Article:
It hasn't taken forever for Vampire Weekend's self-titled debut to come out. It only seems that way.

That's because in the blogosphere, where reputations are made quicker than you can say Clap Your Hands Say Yeah - and where the backlash begins long before a CD hits those anachronisms called record stores - the members of Vampire Weekend have been superstars for an eternity.

Or, at least, since last summer. That's when the hype started to hit about the four Columbia University grads who play a sold-out First Unitarian Church tonight.

VW became the object of the Internet's affection because singer-guitarist Ezra Koenig and his bandmates - Rostam Batmanglij, Chris Thomson and Chris Baio - make highly inviting, light-on-its-feet music that introduces a ringer into the indie-rock universe: Afro-pop.

Perfectly titled songs like "Cape Cod Kwassa Kwassa" - one highlight of

Vampire Weekend

(XL ***½), released last week - cheekily blend brand-name-dropping ("Do you stay up to see the dawn / In the colors of Benetton?") with pearly polyrhythms and guitar lines derived from African stars like Kanda Bongo Man.

(For non-ethnomusicologists,

kwassa kwassa

is a Congolese term for a hip-shaking

soukous

dance move that's thought to derive from the French

quoi ça

, meaning "what's that?")

The sound, which these smart-alecky Ivy Leaguers have dubbed "Upper West Side Soweto," has predictably drawn comparisons to Paul Simon's

Graceland

.

"It's unavoidable," says Koenig, 23, on the phone from San Francisco, speaking about the landmark 1986 album on which Simon employed South African musicians. "If you're American and you're into African music and you were born in the '80s, at the very least you need to think about that album and understand its implications."

Koenig - who on his blog has called himself a "fourth generation Ivy League . . . American Jew" who was "raised in NJ to middle class post-hippie parents" - says none of the band members are "experts" on African music. But they get defensive when questioned about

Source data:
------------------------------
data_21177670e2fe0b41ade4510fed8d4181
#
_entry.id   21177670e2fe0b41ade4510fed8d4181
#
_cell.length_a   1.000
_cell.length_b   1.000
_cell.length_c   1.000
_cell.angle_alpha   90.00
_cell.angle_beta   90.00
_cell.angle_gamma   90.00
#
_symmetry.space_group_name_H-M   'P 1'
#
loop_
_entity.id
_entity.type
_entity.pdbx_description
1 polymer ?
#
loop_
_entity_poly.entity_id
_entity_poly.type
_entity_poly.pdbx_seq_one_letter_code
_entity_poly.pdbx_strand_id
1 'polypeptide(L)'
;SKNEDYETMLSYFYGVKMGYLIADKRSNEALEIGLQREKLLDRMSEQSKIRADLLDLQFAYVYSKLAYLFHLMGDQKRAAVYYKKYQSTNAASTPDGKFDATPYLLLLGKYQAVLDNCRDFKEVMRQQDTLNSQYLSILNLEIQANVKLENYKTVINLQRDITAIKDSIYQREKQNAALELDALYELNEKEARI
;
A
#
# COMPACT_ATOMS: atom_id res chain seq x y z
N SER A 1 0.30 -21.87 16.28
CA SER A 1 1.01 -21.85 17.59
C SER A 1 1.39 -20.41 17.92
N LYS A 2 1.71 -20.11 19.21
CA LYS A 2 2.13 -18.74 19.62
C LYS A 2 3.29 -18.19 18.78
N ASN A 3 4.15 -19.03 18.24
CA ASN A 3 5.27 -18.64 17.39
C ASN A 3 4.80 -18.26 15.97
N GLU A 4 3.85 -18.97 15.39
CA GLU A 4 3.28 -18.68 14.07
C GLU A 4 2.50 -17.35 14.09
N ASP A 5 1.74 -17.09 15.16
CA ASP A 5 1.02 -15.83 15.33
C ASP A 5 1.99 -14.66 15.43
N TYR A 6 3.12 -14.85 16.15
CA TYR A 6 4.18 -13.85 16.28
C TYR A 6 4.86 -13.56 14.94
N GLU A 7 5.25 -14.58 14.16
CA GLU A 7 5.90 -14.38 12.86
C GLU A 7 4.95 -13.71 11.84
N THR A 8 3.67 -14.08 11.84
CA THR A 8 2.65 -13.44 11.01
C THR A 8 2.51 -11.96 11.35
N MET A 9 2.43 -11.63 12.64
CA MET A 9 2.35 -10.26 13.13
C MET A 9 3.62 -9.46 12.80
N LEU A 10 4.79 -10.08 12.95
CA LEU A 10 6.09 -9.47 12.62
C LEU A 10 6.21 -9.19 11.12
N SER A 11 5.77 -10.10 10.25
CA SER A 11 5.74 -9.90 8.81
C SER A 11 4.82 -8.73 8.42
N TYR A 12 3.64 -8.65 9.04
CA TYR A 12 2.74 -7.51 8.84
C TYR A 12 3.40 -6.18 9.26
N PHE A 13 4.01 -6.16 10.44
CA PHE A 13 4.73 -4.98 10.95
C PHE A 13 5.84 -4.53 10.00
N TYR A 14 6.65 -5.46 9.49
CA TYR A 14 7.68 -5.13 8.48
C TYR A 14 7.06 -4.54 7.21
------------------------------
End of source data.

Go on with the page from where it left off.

Graceland

, because of the implication "that's all we know about African music."

The original idea for the band, founded in 2006 during Koenig's senior year as an English major at Columbia, was to draw on New Wave-era acts like Elvis Costello, Graham Parker and Squeeze. "They're all very angry and funny in a way that's very different than the Sex Pistols and the Clash," Koenig says.

He and two of his bandmates had previously been in an amusing rap group called L'Homme Run (they can be sampled at

. com/lhommerun).

Early on, VW - named for an unfinished Koenig student vampire movie - made lots of rules: No trip-hop beats. No distorted guitars. Influences started to seep in, from the Senegalese band Orchestra Baobab and African-flavored indie act Dirty Projectors, as well as the great 1986 South African compilation

The Indestructible Beat of Soweto

and Koenig's father's King Sunny Ade LPs.

And, of course,

Graceland

.

"To me, it's all kind of mixed up," Koenig says. "It doesn't come from any one place."

Being the Beatles of the blogosphere, Koenig says, results in "certain Web sites talking about you like you're the be-all and end-all . . . when the truth of the matter is, the bands you think of as these massive indie bands, like Arcade Fire, still don't sell as many records as Nickelback."

Even so, if viral Internet buzz can create expectations for a band that can't possibly be met, it's also done VW a world of good.

"So many people heard our album before it came out," Koenig says. "And that's been great. We can do a national tour and have people singing all the words. We could never have done that if it hadn't been on the Internet."

Contact music critic Dan DeLuca at 215-854-5628 or ddeluca@phillynews.com.